In the end, however, a fall in the cost of air travel helped to dampen price rises.

The headline rate of inflation - known as the Retail Price Index - which includes mortgage interest payments, stayed the same at 2.4 per cent.

The surprise CPI figure has prompted industry speculation that the next Bank of England base rate move may be down instead of up.

Independent Partners: 10 top tips for retirement. Get your free guide here

Arts and Entertainment
Tony Hughes (James Nesbitt) after his son Olly disappeared on a family holiday in France
Arts and Entertainment
The Apprentice candidates Roisin Hogan, Solomon Akhtar, Mark Wright, Bianca Miller, Daniel Lassman
tvReview: But which contestants got the boot?
Arts and Entertainment
Jim Carrey and Jeff Daniels ride again in Dumb and Dumber To
filmReview: Dumb And Dumber To was a really stupid idea
Scunthorpe goalkeeper Sam Slocombe (left) is congratulated by winning penalty taker Miguel Llera (right)
Finacial products from our partners
Property search
Latest stories from i100
Have you tried new the Independent Digital Edition apps?
Independent Dating

By clicking 'Search' you
are agreeing to our
Terms of Use.

ES Rentals

    iJobs Job Widget
    iJobs Money & Business

    Ashdown Group: Marketing Services Manager - (communications, testing, DM)

    £32000 - £35000 per annum + benefits: Ashdown Group: Marketing Services Manage...

    Guru Careers: Finance Account Manager

    £Neg. (DOE) + Excellent Benefits: Guru Careers: A Finance Account Manager with...

    Ashdown Group: Java Developer - Hertfordshire - £47,000 + bonus + benefits

    £40000 - £470000 per annum + bonus: Ashdown Group: Java Developer / J2EE Devel...

    Ashdown Group: Direct Marketing Manager - B2C, Financial Services - Slough

    £45000 - £55000 per annum + Benefits: Ashdown Group: An exciting opportunity h...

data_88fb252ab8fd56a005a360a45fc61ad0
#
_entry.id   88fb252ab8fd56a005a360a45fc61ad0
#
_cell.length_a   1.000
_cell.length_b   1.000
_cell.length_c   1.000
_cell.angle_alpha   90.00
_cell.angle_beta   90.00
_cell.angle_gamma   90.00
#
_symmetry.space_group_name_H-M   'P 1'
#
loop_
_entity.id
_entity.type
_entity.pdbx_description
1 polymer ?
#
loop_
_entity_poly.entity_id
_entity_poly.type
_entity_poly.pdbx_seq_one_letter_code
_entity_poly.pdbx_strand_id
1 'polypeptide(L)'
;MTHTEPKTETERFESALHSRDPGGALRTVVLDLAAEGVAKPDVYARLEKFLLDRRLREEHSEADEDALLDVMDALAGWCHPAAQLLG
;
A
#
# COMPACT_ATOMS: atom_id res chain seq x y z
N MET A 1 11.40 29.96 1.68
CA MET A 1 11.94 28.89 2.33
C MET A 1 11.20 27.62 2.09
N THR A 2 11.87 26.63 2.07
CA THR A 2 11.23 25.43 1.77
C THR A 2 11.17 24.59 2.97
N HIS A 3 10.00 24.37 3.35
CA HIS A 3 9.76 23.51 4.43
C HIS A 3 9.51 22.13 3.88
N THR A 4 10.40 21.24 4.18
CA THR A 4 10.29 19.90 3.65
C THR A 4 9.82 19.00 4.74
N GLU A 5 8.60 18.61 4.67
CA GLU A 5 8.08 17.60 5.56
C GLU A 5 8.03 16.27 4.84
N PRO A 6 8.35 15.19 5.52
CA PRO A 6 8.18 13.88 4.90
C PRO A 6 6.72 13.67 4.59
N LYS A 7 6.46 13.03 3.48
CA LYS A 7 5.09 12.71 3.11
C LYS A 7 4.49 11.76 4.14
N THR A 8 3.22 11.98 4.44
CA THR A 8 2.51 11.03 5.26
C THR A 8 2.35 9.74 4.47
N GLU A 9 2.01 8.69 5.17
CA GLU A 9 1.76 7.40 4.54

Day In a Page

    Jeb Bush vs Hillary Clinton: The power dynamics of the two first families

    Jeb Bush vs Hillary Clinton

    Karen Tumulty explores the power dynamics of the two first families
    Stockholm is rivalling Silicon Valley with a hotbed of technology start-ups

    Stockholm is rivalling Silicon Valley

    The Swedish capital is home to two of the most popular video games in the world, as well as thousands of technology start-ups worth hundreds of millions of pounds – and it's all happened since 2009
    Did Japanese workers really get their symbols mixed up and display Santa on a crucifix?

    Crucified Santa: Urban myth refuses to die

    The story goes that Japanese store workers created a life-size effigy of a smiling "Father Kurisumasu" attached to a facsimile of Our Lord's final instrument of torture
    Jennifer Saunders and Kate Moss join David Walliams on set for TV adaptation of The Boy in the Dress

    The Boy in the Dress: On set with the stars

    Walliams' story about a boy who goes to school in a dress will be shown this Christmas
    La Famille Bélier is being touted as this year's Amelie - so why are many in the deaf community outraged by it?

    Deaf community outraged by La Famille Bélier

    The new film tells the story of a deaf-mute farming family and is being touted as this year's Amelie
    10 best high-end laptops

    10 best high-end laptops

    From lightweight and zippy devices to gaming beasts, we test the latest in top-spec portable computers
    Michael Carberry: ‘After such a tough time, I’m not sure I will stay in the game’

    Michael Carberry: ‘After such a tough time, I’m not sure I will stay in the game’

    The batsman has grown disillusioned after England’s Ashes debacle and allegations linking him to the Pietersen affair
    Susie Wolff: A driving force in battle for equality behind the wheel

    Susie Wolff: A driving force in battle for equality behind the wheel

    The Williams driver has had plenty of doubters, but hopes she will be judged by her ability in the cockpit
    Adam Gemili interview: 'No abs Adam' plans to muscle in on Usain Bolt's turf

    'No abs Adam' plans to muscle in on Usain Bolt's turf

    After a year touched by tragedy, Adam Gemili wants to become the sixth Briton to run a sub-10sec 100m
    Calls for a military mental health 'quality mark'

    Homeless Veterans campaign

    Expert calls for military mental health 'quality mark'
    Racton Man: Analysis shows famous skeleton was a 6ft Bronze Age superman

    Meet Racton Man

    Analysis shows famous skeleton was a 6ft Bronze Age superman
    Garden Bridge: St Paul’s adds to £175m project’s troubled waters

    Garden Bridge

    St Paul’s adds to £175m project’s troubled waters
    Stuff your own Christmas mouse ornament: An evening class in taxidermy with a festive feel

    Stuff your own Christmas mouse ornament

    An evening class in taxidermy with a festive feel
    Joint Enterprise: The legal doctrine which critics say has caused hundreds of miscarriages of justice

    Joint Enterprise

    The legal doctrine which critics say has caused hundreds of miscarriages of justice
    Freud and Eros: Love, Lust and Longing at the Freud Museum: Objects of Desire

    Freud and Eros

    Love, Lust and Longing at the Freud Museum